Apparently, the universe is designed so that the just-right number and types of merging events occur to produce the necessary amount of r-process elements so that billions of human beings can enjoy a global high-technology civilization here on Earth and use that technology to take the Good News of salvation to all the people groups of the world.

Now, aren’t you motivated to thank God for creating and designing the universe so carefully?

Subjects: Universe Design

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About The Author

Dr. Hugh Ross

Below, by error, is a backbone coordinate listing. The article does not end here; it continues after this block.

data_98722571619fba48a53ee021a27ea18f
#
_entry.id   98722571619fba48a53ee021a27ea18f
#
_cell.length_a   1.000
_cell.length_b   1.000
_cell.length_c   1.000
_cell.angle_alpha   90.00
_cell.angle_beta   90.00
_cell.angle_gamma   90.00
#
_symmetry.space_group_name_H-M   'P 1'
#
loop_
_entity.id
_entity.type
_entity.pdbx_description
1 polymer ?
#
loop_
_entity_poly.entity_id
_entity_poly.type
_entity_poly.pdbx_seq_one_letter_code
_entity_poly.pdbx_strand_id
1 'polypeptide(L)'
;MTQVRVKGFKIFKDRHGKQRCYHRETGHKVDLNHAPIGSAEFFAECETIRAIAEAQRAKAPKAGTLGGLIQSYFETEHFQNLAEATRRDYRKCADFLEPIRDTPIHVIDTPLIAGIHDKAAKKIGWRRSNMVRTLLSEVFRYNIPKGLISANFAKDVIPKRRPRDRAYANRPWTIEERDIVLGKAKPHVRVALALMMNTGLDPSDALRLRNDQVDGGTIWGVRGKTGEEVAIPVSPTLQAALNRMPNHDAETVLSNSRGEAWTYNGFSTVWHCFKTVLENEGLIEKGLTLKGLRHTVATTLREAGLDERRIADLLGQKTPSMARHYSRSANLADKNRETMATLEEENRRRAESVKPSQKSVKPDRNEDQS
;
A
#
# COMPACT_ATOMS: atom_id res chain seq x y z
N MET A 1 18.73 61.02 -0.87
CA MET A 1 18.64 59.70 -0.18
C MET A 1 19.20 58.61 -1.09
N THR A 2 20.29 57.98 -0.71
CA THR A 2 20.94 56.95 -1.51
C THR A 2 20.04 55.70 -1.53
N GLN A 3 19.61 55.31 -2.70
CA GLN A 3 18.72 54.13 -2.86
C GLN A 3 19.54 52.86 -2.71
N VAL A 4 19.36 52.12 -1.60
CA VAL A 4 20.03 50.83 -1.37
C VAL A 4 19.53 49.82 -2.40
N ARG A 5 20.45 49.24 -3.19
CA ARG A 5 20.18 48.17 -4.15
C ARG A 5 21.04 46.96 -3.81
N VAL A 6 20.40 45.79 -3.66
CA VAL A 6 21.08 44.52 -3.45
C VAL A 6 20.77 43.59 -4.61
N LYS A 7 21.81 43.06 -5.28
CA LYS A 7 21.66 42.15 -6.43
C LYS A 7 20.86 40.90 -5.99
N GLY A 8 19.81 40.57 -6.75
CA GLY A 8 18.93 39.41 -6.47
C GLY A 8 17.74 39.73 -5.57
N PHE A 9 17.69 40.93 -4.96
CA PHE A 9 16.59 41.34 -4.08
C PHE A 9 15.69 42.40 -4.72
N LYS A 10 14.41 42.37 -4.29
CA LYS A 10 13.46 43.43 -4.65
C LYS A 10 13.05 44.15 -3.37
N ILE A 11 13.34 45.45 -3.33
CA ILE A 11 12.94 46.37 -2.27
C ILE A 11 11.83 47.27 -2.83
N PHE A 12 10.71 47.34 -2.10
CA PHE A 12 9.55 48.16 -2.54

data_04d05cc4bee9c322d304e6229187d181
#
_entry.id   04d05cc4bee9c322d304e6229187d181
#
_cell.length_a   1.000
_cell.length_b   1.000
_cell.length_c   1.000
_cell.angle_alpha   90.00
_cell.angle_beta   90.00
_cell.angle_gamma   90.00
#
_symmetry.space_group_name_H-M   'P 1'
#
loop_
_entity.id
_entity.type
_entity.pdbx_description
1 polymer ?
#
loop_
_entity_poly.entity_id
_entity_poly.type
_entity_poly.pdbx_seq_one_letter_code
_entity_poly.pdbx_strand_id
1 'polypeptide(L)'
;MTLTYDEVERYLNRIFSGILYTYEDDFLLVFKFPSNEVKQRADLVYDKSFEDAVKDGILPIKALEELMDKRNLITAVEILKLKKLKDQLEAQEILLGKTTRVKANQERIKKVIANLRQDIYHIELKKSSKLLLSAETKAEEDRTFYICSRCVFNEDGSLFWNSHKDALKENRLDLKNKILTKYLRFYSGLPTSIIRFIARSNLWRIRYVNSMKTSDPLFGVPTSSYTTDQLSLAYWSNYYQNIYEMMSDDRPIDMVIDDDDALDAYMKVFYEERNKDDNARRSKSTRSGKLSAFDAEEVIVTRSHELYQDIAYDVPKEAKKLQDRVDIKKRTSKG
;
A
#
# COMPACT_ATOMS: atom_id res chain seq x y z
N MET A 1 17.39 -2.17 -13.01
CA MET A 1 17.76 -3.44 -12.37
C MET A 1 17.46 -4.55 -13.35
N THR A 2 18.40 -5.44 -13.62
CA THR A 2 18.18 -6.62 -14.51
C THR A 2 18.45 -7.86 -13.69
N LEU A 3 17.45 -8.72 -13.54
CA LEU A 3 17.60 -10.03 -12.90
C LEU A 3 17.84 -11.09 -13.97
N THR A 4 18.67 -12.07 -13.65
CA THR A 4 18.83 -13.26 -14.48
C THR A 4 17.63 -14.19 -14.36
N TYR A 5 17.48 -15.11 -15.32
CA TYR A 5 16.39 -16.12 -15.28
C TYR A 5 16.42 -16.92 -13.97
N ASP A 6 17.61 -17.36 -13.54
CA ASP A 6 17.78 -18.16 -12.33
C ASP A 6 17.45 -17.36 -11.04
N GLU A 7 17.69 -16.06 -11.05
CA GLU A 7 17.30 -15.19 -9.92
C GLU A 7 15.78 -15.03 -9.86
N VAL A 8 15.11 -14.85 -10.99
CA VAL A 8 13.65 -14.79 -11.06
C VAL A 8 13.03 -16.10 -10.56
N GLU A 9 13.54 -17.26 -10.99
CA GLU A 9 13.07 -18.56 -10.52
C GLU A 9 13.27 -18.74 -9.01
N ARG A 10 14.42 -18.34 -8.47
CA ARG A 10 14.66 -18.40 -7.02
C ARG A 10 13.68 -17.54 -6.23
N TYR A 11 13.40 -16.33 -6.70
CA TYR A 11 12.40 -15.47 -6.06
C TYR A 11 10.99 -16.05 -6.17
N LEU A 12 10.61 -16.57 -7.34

Reasons to Believe emerged from my passion to research, develop, and proclaim the most powerful new reasons to believe in Christ as Creator, Lord, and Savior and to use those new reasons to reach people for Christ. I also am eager to equip Christians to engage, rather than withdraw from or attack, educated non-Christians. One of the approaches I’ve developed, with the help of my RTB colleagues, is a biblical creation model that is testable, falsifiable, and predictive. I enjoy constructively integrating all 66 books of the Bible with all the science disciplines as a way to discover and apply deeper truths. 1 Peter 3:15–16 sets my ministry goal, "Always be prepared to give an answer to everyone who asks you to give the reason for the hope that you have. But do this with gentleness and respect, keeping a clear conscience." Hugh Ross launched his career at age seven when he went to the library to find out why stars are hot. Physics and astronomy captured his curiosity and never let go. At age seventeen he became the youngest person ever to serve as director of observations for Vancouver's Royal Astronomical Society. With the help of a provincial scholarship and a National Research Council (NRC) of Canada fellowship, he completed his undergraduate degree in physics (University of British Columbia) and graduate degrees in astronomy (University of Toronto). The NRC also sent him to the United States for postdoctoral studies. At Caltech he researched quasi-stellar objects, or "quasars," some of the most distant and ancient objects in the universe. Not all of Hugh's discoveries involved astrophysics. Prompted by curiosity, he studied the world’s religions and "holy books" and found only one book that proved scientifically and historically accurate: the Bible. Hugh started at religious "ground zero" and through scientific and historical reality-testing became convinced that the Bible is truly the Word of God! When he went on to describe for others his journey to faith in Jesus Christ, he was surprised to discover how many people believed or disbelieved without checking the evidence. Hugh's unshakable confidence that God's revelations in Scripture and nature do not, will not, and cannot contradict became his unique message. Wholeheartedly encouraged by family and friends, communicating that message as broadly and clearly as possible became his mission. Thus, in 1986, he founded science-faith think tank Reasons to Believe (RTB). He and his colleagues at RTB keep tabs on the frontiers of research to share with scientists and nonscientists alike the thrilling news of what's being discovered and how it connects with biblical theology. In this realm, he has written many books, including: The Fingerprint of God, The Creator and the Cosmos, Beyond the Cosmos, A Matter of Days, Creation as Science, Why the Universe Is the Way It Is, and More Than a Theory. Between writing books and articles, recording podcasts, and taking interviews, Hugh travels the world challenging students and faculty, churches and professional groups, to consider what they believe and why. He presents a persuasive case for Christianity without applying pressure. Because he treats people's questions and comments with respect, he is in great demand as a speaker and as a talk-radio and television guest. Having grown up amid the splendor of Canada's mountains, wildlife, and waterways, Hugh loves the outdoors. Hiking, trail running, and photography are among his favorite recreational pursuits - in addition to stargazing. Hugh lives in Southern California with his wife, Kathy, and two sons.